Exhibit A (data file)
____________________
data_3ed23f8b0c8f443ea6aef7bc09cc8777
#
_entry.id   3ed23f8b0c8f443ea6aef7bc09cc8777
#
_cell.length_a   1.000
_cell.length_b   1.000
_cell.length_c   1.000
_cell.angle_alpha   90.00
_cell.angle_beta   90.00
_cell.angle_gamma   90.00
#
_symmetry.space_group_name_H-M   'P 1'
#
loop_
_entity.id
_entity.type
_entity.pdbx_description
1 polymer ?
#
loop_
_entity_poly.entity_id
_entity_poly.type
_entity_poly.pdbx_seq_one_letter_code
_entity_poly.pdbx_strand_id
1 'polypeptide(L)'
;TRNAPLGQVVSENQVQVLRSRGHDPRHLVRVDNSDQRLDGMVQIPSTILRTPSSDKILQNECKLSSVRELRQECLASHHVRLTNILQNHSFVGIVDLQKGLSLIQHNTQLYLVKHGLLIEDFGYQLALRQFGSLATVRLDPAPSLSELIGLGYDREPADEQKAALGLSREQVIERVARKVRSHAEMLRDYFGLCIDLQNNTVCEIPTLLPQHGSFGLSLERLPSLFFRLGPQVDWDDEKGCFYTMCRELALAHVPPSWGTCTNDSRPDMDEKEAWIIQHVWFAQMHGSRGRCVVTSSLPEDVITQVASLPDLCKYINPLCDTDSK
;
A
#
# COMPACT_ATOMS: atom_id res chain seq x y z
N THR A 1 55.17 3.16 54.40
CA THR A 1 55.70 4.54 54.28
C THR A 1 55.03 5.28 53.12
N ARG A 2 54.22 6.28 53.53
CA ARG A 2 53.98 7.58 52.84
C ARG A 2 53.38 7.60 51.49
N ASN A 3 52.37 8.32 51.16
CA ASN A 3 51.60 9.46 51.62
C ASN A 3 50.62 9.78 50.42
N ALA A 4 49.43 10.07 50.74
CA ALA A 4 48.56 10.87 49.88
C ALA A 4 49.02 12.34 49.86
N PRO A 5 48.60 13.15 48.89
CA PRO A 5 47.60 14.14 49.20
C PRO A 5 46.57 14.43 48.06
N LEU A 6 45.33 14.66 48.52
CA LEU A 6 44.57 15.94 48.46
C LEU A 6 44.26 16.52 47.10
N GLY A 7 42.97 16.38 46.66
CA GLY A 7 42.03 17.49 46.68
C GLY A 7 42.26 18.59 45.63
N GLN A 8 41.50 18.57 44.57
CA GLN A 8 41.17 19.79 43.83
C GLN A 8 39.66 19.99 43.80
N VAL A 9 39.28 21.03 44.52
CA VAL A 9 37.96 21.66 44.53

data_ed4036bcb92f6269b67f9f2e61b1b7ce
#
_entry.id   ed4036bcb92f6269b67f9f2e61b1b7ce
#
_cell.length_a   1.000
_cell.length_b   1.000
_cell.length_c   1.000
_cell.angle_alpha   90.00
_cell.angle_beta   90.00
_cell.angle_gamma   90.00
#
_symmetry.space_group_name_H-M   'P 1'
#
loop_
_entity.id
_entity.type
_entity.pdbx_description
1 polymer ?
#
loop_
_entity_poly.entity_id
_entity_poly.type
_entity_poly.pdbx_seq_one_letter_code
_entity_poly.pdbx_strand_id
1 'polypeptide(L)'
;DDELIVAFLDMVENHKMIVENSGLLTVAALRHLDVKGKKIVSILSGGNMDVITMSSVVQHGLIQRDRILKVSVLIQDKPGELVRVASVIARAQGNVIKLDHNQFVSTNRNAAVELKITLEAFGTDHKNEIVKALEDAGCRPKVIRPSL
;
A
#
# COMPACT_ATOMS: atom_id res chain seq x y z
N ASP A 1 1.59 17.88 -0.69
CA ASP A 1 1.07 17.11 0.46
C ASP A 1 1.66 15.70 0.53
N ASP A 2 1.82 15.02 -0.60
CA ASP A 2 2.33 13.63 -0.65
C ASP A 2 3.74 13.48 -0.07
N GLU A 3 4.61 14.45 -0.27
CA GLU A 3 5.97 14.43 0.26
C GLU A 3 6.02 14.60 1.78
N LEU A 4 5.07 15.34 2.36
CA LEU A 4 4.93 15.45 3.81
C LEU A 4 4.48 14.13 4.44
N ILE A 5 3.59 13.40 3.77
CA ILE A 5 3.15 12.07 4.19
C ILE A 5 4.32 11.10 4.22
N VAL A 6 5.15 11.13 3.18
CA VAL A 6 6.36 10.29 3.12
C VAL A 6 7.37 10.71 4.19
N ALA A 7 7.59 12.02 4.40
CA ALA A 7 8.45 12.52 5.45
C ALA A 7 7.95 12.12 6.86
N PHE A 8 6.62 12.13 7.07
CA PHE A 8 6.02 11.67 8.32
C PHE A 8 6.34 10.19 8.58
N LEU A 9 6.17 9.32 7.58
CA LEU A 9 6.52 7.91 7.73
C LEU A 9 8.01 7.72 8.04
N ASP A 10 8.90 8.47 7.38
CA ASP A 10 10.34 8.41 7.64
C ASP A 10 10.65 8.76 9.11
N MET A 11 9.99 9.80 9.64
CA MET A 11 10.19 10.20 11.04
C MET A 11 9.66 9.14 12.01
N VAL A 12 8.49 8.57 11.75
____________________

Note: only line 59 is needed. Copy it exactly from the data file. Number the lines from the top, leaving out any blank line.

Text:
_entry.id   ed4036bcb92f6269b67f9f2e61b1b7ce